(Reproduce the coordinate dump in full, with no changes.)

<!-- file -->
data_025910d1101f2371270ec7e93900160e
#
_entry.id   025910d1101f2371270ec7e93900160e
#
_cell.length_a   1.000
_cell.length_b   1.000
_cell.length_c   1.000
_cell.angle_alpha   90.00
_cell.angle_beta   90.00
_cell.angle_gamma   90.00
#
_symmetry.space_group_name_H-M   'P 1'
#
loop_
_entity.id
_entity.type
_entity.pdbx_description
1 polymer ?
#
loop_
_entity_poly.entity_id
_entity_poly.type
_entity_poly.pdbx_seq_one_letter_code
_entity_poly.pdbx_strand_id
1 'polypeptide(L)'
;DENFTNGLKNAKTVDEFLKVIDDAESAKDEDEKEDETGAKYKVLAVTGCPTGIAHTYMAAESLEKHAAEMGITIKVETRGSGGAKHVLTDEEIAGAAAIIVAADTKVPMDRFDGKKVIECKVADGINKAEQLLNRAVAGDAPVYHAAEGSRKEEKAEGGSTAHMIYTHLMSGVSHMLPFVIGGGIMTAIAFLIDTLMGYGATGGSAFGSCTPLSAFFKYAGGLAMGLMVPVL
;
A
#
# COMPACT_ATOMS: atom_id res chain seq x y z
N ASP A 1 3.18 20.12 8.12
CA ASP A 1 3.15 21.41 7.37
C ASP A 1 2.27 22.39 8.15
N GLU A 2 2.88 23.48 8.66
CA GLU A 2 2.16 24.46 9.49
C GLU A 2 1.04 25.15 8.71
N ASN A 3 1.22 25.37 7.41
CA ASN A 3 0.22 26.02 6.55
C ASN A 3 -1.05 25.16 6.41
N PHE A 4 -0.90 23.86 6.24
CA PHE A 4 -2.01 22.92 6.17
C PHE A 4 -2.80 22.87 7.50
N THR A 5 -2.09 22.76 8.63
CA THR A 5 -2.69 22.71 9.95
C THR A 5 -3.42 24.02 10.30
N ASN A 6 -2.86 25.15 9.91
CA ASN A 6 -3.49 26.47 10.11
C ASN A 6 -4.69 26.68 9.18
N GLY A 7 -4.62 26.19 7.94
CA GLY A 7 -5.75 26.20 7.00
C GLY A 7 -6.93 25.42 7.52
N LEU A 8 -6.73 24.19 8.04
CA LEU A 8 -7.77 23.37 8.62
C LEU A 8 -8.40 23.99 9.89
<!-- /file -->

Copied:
data_025910d1101f2371270ec7e93900160e
#
_entry.id   025910d1101f2371270ec7e93900160e
#
_cell.length_a   1.000
_cell.length_b   1.000
_cell.length_c   1.000
_cell.angle_alpha   90.00
_cell.angle_beta   90.00
_cell.angle_gamma   90.00
#
_symmetry.space_group_name_H-M   'P 1'
#
loop_
_entity.id
_entity.type
_entity.pdbx_description
1 polymer ?
#
loop_
_entity_poly.entity_id
_entity_poly.type
_entity_poly.pdbx_seq_one_letter_code
_entity_poly.pdbx_strand_id
1 'polypeptide(L)'
;DENFTNGLKNAKTVDEFLKVIDDAESAKDEDEKEDETGAKYKVLAVTGCPTGIAHTYMAAESLEKHAAEMGITIKVETRGSGGAKHVLTDEEIAGAAAIIVAADTKVPMDRFDGKKVIECKVADGINKAEQLLNRAVAGDAPVYHAAEGSRKEEKAEGGSTAHMIYTHLMSGVSHMLPFVIGGGIMTAIAFLIDTLMGYGATGGSAFGSCTPLSAFFKYAGGLAMGLMVPVL
;
A
#
# COMPACT_ATOMS: atom_id res chain seq x y z
N ASP A 1 3.18 20.12 8.12
CA ASP A 1 3.15 21.41 7.37
C ASP A 1 2.27 22.39 8.15
N GLU A 2 2.88 23.48 8.66
CA GLU A 2 2.16 24.46 9.49
C GLU A 2 1.04 25.15 8.71
N ASN A 3 1.22 25.37 7.41
CA ASN A 3 0.22 26.02 6.55
C ASN A 3 -1.05 25.16 6.41
N PHE A 4 -0.90 23.86 6.24
CA PHE A 4 -2.01 22.92 6.17
C PHE A 4 -2.80 22.87 7.50
N THR A 5 -2.09 22.76 8.63
CA THR A 5 -2.69 22.71 9.95
C THR A 5 -3.42 24.02 10.30
N ASN A 6 -2.86 25.15 9.91
CA ASN A 6 -3.49 26.47 10.11
C ASN A 6 -4.69 26.68 9.18
N GLY A 7 -4.62 26.19 7.94
CA GLY A 7 -5.75 26.20 7.00
C GLY A 7 -6.93 25.42 7.52
N LEU A 8 -6.73 24.19 8.04
CA LEU A 8 -7.77 23.37 8.62
C LEU A 8 -8.40 23.99 9.89